Scott Claassen
Paul Wellman

This is part one of this article. For a longer version of this story, click here.

I first met Scott Claassen, the vicar of Saint Michael’s University Church in Isla Vista, when I was a refugee from Montecito’s San Ysidro Creek debris flow. That swollen waterway, freighted with wildfire debris, had destroyed in a heartbeat my residence of some 40 years, along with my job, as well as an ecumenical chapel with a piano on which, every morning, I had developed a habit of venting my passion for Bach. So, putting first things first, I came to Scott seeking a piano.

Scott listened. He understood. And then he made it happen. After all, he used to play guitar alongside Willie Nelson and could not bear to see a musician divorced from his ax.

The first thing I noticed in Scott’s office was an array of photographs hanging on the wall, with an iconic image of John Muir reigning above them all. That tells you a lot about Scott Claassen: with his concern for Earth almost utmost. Almost? Because atop his desk sit the photos of those closest to him: his wife, Maribeth Claassen, now pregnant again, and his two sons, Henry and James Muir.

The next thing you notice is a blue bicycle bearing signatures scrawled across its entire frame. These are the wheels Scott pedaled around these United States during what he calls his Carbon Sabbath: a year he eschewed cars and airplanes to cycle from town to town and talk about climate change. Though now living a less-mobile life, Scott has not given up on raising ecological awareness. That remains central in his present roles as vicar of Saint Mike’s in Isla Vista, as chaplain to UCSB students ​— ​and as a goofy foot.

Being goofy foot means that Scott surfs with the right foot forward. And if you walk into St. Mike’s Church, you will notice surfboards stacked along the walls five deep, making that sacred space appear more Polynesian than papal. This is because Scott leads a merry group of surfing students in a program known as Surfing and Spirituality. Every Wednesday morning, when most of Isla Vista is still dreaming, they steal down to the vast, mysterious, endlessly rolling Pacific.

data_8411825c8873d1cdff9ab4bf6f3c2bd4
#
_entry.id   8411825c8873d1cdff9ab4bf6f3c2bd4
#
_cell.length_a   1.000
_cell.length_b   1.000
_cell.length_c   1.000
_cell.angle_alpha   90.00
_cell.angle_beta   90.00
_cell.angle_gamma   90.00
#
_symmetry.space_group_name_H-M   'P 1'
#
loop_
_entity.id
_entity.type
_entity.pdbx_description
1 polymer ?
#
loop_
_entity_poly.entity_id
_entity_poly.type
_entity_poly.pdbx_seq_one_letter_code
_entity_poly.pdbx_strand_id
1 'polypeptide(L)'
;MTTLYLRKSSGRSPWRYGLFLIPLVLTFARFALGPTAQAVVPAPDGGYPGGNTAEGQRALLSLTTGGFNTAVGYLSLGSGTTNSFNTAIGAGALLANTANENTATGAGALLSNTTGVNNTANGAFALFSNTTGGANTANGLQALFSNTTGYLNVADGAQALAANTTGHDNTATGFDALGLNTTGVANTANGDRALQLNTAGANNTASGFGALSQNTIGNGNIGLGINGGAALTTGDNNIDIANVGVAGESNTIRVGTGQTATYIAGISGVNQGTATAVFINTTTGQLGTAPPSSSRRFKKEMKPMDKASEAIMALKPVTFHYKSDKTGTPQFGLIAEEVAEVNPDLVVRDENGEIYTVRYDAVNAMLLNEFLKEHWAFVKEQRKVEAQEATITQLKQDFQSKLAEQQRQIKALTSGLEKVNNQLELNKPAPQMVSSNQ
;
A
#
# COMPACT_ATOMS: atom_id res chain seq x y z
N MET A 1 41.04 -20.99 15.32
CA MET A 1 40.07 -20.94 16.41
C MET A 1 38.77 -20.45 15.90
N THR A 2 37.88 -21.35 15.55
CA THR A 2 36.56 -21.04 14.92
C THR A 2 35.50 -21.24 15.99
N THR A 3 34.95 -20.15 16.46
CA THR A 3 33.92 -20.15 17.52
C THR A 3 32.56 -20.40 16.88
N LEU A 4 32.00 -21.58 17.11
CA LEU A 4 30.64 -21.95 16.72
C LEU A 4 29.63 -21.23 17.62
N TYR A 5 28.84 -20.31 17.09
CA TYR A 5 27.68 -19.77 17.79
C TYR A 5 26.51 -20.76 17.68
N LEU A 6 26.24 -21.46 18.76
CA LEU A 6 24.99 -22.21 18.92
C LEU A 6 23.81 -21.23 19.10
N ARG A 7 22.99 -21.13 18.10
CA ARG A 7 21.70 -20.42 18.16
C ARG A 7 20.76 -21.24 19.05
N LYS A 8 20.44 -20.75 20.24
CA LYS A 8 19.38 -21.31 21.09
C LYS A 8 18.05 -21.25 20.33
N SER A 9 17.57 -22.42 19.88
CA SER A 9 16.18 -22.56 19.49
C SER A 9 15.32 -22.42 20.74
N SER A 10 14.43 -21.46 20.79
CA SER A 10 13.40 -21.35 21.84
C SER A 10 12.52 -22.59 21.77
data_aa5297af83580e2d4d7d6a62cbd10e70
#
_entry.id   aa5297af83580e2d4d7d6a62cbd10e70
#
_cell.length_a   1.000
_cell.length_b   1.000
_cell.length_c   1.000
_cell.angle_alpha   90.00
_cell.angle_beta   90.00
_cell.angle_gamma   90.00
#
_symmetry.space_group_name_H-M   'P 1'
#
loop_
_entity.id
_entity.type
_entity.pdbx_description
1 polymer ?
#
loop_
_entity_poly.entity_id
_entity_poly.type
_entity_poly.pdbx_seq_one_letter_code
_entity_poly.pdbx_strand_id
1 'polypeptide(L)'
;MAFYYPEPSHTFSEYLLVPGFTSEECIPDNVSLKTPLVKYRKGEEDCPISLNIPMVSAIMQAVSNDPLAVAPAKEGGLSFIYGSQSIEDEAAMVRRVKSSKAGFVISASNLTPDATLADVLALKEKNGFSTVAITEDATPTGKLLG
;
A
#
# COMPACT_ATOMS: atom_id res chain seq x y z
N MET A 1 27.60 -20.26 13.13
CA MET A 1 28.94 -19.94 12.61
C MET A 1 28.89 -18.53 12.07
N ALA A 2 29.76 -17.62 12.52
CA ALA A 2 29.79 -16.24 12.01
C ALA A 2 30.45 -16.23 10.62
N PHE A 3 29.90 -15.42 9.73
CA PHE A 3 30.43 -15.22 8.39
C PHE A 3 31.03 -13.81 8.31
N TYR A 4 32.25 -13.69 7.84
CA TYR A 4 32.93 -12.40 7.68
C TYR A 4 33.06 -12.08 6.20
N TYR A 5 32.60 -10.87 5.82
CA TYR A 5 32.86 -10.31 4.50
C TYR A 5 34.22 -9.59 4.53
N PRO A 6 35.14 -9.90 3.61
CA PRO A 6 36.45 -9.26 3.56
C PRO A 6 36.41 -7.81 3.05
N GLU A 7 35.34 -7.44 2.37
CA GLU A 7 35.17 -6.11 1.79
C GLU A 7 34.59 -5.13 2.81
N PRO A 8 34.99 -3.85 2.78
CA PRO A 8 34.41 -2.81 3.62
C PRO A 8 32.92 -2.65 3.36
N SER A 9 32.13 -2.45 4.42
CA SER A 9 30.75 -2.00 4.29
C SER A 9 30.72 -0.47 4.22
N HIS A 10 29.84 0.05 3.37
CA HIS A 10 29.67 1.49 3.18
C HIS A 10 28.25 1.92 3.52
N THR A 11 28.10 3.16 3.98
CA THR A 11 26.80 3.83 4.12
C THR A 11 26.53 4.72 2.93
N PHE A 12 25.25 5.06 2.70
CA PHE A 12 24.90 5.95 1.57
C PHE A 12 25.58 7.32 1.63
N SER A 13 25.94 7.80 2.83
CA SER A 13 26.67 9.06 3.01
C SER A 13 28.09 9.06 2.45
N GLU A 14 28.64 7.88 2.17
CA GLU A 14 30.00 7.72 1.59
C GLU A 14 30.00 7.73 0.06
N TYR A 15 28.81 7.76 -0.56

Jerry Phillips waxes his board before going surfing
“to engage with the outside world.”
Paul Wellman

Perhaps you too reside by the sea. So perhaps you’ve seen surfers going down to the sea yourself. And perhaps you know that surfers spend countless hours inventing waves. Days and nights they’re devoted to waves, desiring waves. At school, in the margins of their textbooks, they’re doodling waves. In the darkness of night, in the oceans of their dreams, swells are mirroring constellations, endlessly blooming and contracting. In the predawn hours, you will find them paddling out, pushing through waves, ducking under them, and then sliding into and riding those pulsing watery ephemera. And so perhaps you have wondered why. You wonder what is it that calls surfers down to the sea so devoutly in the early light.